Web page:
Every once in a while, a team comes along that you just never forget.
In this case it’s three teams.
Time may blur the memory a bit here and there and require searching the archives to be accurate, but what will never be forgotten is how special the Hampshire girls basketball teams of 2001-02, 2002-03 and 2003-04 really were.
For three years running the Whip-Purs played on the final weekend of the season at Redbird Arena. The only other basketball program in the Daily Herald’s Fox Valley coverage area to do that was the Elgin boys from 1943-45.
None of those Hampshire teams came home with a state championship, but what the Whip-Purs did, and they way they did it, provided as many thrills and dramatic moments as any state championship. From the not-so-memorable first trip to state in 2002, to hoisting the second-place trophy in 2004, from the storylines of some of their players becoming heroes on the same court their dads played on, to the heartwarming story of their longtime coach riding into the sunset with a win in his final game, to scintillating quarterfinal and semifinal wins by a combined 3 points in 2004, the three years of Hampshire to Normal were anything but normal around here.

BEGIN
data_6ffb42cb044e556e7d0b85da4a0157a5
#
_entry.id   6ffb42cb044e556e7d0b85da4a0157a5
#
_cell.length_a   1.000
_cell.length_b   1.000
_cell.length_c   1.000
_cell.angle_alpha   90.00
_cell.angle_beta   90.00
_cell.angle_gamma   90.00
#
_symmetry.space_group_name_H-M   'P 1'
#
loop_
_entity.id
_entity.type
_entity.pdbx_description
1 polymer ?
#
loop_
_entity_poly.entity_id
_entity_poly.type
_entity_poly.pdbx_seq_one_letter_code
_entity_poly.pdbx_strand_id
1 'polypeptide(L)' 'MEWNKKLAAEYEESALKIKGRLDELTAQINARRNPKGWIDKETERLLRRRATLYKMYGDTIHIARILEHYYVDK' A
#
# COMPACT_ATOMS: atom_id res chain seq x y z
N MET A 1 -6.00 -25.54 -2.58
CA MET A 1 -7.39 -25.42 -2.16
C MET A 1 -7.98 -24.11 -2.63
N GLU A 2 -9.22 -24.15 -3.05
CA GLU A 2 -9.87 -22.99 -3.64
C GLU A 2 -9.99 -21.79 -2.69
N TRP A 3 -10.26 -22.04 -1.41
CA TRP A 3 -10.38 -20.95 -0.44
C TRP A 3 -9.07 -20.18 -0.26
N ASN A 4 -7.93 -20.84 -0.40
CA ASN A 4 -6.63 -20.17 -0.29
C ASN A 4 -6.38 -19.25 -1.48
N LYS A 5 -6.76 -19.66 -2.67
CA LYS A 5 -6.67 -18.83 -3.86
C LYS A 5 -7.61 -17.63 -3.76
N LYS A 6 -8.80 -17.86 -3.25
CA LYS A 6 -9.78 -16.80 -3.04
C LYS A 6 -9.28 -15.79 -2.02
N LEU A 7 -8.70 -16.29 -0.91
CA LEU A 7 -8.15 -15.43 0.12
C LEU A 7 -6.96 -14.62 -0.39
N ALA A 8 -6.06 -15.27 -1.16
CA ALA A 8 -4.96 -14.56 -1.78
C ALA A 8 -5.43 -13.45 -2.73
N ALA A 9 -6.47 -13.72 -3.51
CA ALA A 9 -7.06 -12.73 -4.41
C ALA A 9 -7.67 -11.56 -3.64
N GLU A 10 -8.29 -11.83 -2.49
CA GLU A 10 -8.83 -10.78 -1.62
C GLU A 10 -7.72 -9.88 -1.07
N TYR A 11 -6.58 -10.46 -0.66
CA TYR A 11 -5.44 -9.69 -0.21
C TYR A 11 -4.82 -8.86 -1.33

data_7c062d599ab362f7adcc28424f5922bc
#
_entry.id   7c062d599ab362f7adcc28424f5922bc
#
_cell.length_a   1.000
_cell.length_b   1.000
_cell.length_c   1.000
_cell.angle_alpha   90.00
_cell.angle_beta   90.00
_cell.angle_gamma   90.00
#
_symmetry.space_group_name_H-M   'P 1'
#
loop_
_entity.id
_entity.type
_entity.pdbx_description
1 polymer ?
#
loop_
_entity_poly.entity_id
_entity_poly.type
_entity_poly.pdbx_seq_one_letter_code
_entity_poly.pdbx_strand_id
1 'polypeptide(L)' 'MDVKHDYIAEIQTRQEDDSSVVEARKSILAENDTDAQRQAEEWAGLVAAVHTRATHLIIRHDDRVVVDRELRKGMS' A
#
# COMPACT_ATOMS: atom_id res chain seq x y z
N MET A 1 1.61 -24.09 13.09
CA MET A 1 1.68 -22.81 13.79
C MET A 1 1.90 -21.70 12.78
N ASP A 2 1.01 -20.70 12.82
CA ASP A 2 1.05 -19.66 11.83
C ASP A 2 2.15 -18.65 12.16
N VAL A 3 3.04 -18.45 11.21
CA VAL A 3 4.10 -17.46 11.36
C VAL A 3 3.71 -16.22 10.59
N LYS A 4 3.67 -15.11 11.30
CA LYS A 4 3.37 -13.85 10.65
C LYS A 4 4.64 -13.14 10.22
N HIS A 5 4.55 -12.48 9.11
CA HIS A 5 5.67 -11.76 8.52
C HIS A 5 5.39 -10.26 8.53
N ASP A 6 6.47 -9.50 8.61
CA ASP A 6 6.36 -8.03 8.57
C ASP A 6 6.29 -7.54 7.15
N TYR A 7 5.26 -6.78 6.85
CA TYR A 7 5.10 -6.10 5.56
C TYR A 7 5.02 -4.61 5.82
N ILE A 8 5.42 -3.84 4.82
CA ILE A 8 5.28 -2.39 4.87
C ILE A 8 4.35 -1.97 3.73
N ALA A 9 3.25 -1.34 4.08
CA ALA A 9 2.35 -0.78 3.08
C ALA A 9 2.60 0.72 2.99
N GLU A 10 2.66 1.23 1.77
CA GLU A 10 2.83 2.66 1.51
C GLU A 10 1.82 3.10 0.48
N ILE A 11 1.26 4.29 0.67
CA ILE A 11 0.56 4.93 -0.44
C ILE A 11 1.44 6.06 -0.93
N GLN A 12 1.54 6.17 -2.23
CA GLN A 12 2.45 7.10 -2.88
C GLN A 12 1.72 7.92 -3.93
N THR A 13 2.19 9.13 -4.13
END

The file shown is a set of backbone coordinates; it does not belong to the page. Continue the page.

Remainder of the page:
Much of this week has been spent reliving those memories with the coaches and a few of the key players. And what a fun week it has been.
“The program was at its peak,” said Sue Ellett, Milt Awe’s assistant for several years who took over the program in 2003 after Awe retired. “It was near the end of Milt’s career and he had put forth all of his knowledge in developing these three magical teams.”
And magical they were.